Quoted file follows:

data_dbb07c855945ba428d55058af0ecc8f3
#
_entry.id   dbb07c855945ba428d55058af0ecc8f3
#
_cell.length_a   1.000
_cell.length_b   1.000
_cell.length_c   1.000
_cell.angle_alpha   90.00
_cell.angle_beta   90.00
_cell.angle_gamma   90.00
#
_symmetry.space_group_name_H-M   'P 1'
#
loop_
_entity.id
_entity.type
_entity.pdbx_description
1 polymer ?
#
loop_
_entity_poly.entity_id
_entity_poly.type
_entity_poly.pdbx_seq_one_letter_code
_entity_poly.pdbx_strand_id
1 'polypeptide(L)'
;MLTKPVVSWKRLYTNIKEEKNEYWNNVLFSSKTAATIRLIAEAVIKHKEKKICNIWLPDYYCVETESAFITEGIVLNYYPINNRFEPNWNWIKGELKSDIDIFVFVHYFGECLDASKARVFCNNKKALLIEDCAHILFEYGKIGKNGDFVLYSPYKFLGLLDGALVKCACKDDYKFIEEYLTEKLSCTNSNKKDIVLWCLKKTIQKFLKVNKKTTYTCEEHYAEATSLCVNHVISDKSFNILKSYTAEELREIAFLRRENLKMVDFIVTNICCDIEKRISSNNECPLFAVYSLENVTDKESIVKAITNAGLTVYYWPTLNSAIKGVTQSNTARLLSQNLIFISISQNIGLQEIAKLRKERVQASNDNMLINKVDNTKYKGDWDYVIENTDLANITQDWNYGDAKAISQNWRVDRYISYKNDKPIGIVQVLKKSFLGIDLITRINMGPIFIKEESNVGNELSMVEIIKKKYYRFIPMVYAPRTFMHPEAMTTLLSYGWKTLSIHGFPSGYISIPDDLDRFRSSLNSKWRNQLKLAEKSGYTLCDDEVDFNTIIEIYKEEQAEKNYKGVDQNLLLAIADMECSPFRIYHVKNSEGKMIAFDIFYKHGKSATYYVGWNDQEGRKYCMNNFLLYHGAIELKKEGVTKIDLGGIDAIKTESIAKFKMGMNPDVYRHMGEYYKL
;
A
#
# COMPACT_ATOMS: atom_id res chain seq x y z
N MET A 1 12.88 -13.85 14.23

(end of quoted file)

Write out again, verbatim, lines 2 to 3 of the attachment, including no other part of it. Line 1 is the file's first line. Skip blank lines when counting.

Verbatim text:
#
_entry.id   dbb07c855945ba428d55058af0ecc8f3